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Cell Biology News
Wed, 22 May 2019 15:31:33 EDT
Big energy savings for tiny machines
Physicists demonstrate for the first time a strategy for manipulating the trillions of tiny molecular nanomachines inside us that work to keep us alive, to maximize efficiency and conserve energy. The breakthrough could impact numerous fields, including creating more efficient computer chips and solar cells for energy generation.
Wed, 22 May 2019 12:05:51 EDT
The neural mechanisms that inhibit slow muscle activity during fast swimming in fish
Using zebrafish larvae, biologists have discovered neural mechanisms that suppress slow muscle activity in fish swimming at high speeds.
Wed, 22 May 2019 12:05:21 EDT
Genetic discovery may improve corn quality, yields
Researchers may be able to improve corn yields and nutritional value after discovering genetic regulators that synthesize starch and protein in the widely eaten grain, according to a new study. The research could benefit millions of people who rely on corn for nutrition in South America, Africa and elsewhere.
Wed, 22 May 2019 12:05:11 EDT
Cell division requires a balanced level of non-coding RNA for chromosome stability
Scientists have discovered that centromeric DNA is used as a template to produce a non-protein coding, centromeric RNA (ribonucleic acid), that is essential for chromosome stability. If there is too much or too little centromeric RNA (cenRNA), the centromere will be defective and chromosomes will be lost.
Wed, 22 May 2019 10:19:48 EDT
Monkey-infecting virus may provide part of future HIV vaccine
A protein from Simian Immunodeficiency Virus (SIV), which can infect monkeys and apes, has shown promise as a potential component of a vaccine against Human Immunodeficiency Virus (HIV).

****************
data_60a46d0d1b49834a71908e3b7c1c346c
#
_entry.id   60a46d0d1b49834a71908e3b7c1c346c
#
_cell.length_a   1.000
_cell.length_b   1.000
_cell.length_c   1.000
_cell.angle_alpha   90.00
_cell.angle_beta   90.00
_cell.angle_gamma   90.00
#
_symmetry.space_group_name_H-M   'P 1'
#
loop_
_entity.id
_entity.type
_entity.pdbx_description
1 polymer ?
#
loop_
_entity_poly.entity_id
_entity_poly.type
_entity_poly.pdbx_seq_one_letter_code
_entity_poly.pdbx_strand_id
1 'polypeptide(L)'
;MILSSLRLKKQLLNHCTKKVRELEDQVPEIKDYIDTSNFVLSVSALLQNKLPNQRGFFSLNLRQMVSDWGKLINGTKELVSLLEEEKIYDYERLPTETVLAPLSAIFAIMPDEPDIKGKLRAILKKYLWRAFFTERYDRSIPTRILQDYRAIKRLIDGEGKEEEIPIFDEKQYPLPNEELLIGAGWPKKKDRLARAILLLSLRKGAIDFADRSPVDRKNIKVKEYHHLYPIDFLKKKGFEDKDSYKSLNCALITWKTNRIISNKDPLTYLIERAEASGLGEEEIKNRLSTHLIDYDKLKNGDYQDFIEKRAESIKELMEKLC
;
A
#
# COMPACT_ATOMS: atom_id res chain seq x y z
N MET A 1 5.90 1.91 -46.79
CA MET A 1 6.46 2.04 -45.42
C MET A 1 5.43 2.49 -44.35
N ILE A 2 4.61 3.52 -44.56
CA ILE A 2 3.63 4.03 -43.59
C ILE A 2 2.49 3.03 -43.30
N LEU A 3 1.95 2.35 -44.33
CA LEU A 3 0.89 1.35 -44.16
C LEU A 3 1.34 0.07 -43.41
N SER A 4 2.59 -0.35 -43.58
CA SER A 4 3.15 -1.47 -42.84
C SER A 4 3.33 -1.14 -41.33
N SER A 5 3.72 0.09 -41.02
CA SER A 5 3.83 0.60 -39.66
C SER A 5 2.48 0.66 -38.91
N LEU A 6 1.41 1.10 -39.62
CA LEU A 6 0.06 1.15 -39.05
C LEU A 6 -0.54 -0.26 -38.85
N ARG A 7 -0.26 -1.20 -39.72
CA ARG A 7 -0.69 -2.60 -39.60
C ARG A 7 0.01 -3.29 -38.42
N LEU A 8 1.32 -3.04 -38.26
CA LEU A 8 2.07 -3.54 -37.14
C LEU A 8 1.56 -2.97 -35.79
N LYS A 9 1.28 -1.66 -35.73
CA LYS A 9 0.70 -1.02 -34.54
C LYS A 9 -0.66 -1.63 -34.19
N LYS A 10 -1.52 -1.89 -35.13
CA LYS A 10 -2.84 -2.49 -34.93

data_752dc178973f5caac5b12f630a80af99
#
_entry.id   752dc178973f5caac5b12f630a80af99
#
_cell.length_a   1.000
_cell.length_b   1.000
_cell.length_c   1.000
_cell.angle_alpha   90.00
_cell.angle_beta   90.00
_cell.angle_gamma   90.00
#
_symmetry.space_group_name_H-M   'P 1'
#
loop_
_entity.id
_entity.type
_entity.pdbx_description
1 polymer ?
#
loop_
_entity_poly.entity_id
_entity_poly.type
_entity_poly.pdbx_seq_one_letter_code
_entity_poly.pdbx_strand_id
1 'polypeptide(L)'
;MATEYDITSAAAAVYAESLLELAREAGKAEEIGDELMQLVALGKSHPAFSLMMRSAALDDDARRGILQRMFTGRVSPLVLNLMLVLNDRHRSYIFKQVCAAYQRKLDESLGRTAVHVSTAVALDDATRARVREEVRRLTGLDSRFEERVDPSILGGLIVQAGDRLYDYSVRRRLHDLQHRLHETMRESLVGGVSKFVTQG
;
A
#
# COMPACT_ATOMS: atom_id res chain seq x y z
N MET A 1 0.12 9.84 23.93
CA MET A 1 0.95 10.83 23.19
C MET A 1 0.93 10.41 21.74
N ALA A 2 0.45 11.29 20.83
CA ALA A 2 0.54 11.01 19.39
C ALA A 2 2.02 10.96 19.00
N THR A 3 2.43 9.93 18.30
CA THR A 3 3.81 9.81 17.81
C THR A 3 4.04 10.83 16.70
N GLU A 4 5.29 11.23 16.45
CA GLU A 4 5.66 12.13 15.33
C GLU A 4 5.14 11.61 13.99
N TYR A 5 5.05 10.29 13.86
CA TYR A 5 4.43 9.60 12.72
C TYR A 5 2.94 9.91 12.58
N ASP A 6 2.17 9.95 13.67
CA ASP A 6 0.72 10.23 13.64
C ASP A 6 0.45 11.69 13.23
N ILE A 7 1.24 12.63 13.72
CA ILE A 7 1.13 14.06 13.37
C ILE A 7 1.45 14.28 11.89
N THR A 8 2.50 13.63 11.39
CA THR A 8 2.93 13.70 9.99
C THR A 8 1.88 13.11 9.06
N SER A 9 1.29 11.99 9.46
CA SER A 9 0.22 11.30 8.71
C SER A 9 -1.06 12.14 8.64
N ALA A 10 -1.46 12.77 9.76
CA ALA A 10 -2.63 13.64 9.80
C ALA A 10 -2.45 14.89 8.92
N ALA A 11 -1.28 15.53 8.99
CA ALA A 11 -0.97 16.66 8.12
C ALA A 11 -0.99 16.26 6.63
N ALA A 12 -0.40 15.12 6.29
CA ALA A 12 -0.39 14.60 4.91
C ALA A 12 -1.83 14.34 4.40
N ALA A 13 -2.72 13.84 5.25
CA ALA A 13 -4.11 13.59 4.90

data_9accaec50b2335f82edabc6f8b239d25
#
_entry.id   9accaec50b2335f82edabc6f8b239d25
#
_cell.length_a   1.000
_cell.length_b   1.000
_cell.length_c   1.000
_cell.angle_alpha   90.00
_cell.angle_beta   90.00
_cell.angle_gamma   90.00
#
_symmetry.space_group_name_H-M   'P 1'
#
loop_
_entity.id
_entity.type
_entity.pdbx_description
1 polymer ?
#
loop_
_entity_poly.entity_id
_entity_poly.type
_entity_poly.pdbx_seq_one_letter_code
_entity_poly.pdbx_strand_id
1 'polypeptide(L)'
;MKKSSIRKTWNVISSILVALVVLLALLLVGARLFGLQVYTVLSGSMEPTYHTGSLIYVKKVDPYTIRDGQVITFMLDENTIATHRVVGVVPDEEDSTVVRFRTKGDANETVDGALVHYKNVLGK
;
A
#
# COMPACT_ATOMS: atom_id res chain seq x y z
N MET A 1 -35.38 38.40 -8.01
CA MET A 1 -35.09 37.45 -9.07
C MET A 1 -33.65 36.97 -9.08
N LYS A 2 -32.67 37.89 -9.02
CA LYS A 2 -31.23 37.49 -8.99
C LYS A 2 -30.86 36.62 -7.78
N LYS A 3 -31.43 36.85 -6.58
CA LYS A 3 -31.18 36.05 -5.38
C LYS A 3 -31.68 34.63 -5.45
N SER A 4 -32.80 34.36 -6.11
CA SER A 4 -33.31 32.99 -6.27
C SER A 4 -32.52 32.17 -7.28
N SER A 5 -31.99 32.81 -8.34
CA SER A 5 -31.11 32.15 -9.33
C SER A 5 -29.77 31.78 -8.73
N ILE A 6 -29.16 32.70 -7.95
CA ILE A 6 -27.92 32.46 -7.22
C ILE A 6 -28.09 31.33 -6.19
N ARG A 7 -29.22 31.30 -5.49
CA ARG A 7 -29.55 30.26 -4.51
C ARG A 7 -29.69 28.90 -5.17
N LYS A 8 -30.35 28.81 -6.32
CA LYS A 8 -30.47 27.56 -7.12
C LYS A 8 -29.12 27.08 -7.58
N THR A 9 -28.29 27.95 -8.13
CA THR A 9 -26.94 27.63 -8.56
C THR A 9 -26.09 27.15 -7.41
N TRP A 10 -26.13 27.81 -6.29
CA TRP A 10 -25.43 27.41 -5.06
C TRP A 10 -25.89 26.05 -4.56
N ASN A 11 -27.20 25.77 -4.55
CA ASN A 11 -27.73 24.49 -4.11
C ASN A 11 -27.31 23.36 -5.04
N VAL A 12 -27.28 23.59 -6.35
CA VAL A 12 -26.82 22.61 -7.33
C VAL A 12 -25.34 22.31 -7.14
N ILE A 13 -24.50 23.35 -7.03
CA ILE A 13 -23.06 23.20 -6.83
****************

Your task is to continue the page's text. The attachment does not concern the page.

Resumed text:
Tue, 21 May 2019 16:24:37 EDT
Developing biosecurity tool to detect genetically engineered organisms in the wild
If a genetically or synthetically engineered organism gets into the environment, how will we tell it apart from the millions of naturally occurring microorganisms? Recently, the US government and research scientists have identified a need for new tools that can detect engineered organisms that have been accidentally or intentionally released beyond the lab. Chemical engineers are developing a detection tool based on DNA signatures.
Tue, 21 May 2019 16:24:32 EDT
Ammonium fertilized early life on Earth
New research demonstrates that ammonium was a vital source of nitrogen for early life on Earth.
Tue, 21 May 2019 12:40:29 EDT
After GWAS studies, how to narrow the search for genes?
Genome-wide association studies (GWAS) often turn up a long list of genes that MIGHT help cause the trait of interest. Many algorithms can help scientists prioritize which genes to pursue further, but which one to choose? Borrowing from machine learning, and singling out one chromosome at a time, a new tool called Benchmarker helps scientists evaluate existing algorithms to guide their search for relevant genes.
Tue, 21 May 2019 08:49:26 EDT
A better understanding of the von Willebrand Factor's A2 domain
A team of researchers is working to characterize the mysterious protein known as the Von Willebrand Factor (vWF). In a recent article, they advance experimental data for the shear-induced extensional response of vWF, using a microfluidic device and fluorescence microscopy.
Tue, 21 May 2019 08:49:24 EDT
Scientists use molecular tethers, chemical 'light sabers' for tissue engineering
Researchers have unveiled a new strategy to keep proteins intact and functional in synthetic biomaterials for tissue engineering. Their approach modifies proteins at a specific point so that they can be chemically tethered to the scaffold using light. Since the tether can also be cut by laser light, this method can create evolving patterns of signal proteins throughout a biomaterial scaffold to grow tissues made up of different types of cells.
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